You may have heard of ‘Attachment’ parenting. I would like to talk about attunement parenting. The art of being at one or in tune with your baby. For many, it may not come naturally. There are postiive activities you can do with your baby to help you become more attuned to each other.
By holding your baby, or wearing your baby, your baby will cry less. Your baby will not be worried about where you are, will be entertained and warm. ‘When a baby rides in a sling attached to his mother, he is in tune with the rhythm of her breathing, the sound of her heartbeat, and the movements his mother makes—walking, bending, and reaching. This stimulation helps him to regulate his own physical responses.’ Source, Baby Wearing International.
Baby yoga will demonstrate lots of different ways you can hold your baby.
When your baby is alert, (e.g. not tired or hungry) your baby will love to look at your face and interact with you. As your baby can only focus about 30cm away, your baby will love it if you hold your gaze at this distance. Please refer to this page if your baby has a visual impairment.
Playing with your baby, will improve your babies cognitive development and enhance their social/emotional development. Baby yoga demonstrates many different activites and games you can play with a non-mobile baby.
For some reason, parents are frequently told not to hold their baby, ‘you’ll spoil her’, ‘he’ll get used to being hold and you’ll never be able to put him down’.
However, many health professionals agree on the importance of physical contact between babies and their carers. Babies thrive on physical touch. Not only does touch improve their circulation, digestion, breathing, hormonal balance, touch helps develop a baby’s nervous system. Touch can also help carers improve their confidence when handling babies and improves communication. Touch also reduces stress levels for both baby and carer, promoting bonding and closeness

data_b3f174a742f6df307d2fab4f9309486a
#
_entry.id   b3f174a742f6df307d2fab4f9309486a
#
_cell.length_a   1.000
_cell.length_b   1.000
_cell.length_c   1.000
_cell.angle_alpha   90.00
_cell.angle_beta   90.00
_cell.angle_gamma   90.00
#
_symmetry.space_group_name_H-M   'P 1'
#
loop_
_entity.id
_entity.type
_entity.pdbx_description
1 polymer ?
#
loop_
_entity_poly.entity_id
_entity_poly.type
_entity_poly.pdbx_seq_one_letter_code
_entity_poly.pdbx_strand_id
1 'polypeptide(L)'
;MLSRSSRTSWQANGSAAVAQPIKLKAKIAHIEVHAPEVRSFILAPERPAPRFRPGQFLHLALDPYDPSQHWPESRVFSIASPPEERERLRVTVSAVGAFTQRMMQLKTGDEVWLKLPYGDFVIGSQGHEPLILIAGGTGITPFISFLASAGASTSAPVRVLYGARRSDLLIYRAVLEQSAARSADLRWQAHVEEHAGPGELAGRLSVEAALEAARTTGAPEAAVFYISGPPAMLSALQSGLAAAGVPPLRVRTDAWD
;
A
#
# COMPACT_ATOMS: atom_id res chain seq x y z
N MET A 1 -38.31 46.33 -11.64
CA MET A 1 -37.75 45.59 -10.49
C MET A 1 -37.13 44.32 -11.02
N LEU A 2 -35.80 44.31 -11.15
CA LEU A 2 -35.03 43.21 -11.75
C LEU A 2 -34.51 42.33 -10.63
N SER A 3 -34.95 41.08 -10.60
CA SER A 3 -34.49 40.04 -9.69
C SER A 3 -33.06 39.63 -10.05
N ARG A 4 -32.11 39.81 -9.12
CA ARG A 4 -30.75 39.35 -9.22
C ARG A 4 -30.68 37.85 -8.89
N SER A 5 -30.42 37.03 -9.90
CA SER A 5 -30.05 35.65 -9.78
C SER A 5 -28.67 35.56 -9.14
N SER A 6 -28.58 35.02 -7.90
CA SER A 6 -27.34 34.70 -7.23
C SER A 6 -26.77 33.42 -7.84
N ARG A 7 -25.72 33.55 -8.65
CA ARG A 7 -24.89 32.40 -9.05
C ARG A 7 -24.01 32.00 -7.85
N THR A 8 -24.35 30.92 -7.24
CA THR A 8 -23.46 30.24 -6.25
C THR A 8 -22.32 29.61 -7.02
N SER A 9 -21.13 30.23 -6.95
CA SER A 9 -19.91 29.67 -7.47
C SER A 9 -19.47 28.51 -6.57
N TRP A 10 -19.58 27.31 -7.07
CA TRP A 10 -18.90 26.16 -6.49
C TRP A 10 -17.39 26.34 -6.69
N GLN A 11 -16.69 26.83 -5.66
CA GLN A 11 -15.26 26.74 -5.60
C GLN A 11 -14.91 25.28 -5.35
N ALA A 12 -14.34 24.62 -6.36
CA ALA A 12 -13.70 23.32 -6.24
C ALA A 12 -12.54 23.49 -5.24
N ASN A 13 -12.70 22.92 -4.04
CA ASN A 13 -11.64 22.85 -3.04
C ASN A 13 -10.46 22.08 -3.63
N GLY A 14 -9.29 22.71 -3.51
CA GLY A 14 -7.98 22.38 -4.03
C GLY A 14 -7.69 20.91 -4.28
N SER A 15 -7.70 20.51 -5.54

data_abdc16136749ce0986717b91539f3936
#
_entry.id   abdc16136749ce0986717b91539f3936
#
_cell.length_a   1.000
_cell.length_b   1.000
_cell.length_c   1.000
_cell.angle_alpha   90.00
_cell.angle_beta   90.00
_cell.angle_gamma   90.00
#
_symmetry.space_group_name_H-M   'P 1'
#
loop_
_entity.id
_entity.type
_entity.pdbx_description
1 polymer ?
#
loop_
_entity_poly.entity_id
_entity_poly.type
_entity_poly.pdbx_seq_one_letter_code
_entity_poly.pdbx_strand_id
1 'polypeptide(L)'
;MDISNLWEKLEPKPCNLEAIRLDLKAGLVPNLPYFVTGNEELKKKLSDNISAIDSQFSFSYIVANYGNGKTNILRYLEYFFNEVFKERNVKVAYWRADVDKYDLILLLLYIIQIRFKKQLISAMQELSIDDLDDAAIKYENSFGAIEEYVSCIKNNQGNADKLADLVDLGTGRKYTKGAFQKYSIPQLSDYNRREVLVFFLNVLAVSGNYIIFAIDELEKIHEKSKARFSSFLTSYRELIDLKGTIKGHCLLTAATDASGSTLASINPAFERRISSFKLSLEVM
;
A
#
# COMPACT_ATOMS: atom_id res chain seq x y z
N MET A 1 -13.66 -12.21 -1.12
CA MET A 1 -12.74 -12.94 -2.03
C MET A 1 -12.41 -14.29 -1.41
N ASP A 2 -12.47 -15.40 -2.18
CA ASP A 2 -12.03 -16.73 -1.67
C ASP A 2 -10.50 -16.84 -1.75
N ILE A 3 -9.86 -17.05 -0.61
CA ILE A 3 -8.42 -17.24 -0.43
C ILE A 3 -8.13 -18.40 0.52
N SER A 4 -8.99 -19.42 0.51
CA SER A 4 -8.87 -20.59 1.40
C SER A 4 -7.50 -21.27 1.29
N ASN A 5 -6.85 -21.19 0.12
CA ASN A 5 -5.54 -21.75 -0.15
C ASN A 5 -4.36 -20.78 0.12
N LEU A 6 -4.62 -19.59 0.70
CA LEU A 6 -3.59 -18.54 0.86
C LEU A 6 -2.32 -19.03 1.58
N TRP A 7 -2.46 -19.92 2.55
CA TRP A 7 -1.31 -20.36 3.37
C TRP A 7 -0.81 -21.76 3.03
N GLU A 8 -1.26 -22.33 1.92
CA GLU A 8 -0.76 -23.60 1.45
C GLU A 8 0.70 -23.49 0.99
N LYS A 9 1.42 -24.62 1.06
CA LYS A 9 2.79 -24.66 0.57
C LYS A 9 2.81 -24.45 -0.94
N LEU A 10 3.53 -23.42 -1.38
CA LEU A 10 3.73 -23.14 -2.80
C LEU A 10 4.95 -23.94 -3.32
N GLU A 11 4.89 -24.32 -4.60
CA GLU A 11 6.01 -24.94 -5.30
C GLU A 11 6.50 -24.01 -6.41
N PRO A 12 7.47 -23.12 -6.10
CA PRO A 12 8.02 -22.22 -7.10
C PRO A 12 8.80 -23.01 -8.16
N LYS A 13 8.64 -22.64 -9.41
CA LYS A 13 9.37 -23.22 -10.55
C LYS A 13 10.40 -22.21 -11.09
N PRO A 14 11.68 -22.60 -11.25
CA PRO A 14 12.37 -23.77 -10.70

During pregnancy and birth, new mothers release the hormone oxytocin, associated with relaxing, connecting and nurturing. Baby massage and yoga both stimulate the on-going positive effects of this hormone. This means that doing baby massage or yoga is especially important for mum’s who are not breastfeeding, as breastfeeding naturally releases oxytocin.
A loving touch also helps regulate the stress hormone, cortisol. The more massage and yoga practiced with your baby, the greater combined sensory effects take place to enhance this closeness. Massaging and touching your baby is incredibly important to bonding with your baby, especially if you’re not breastfeeding.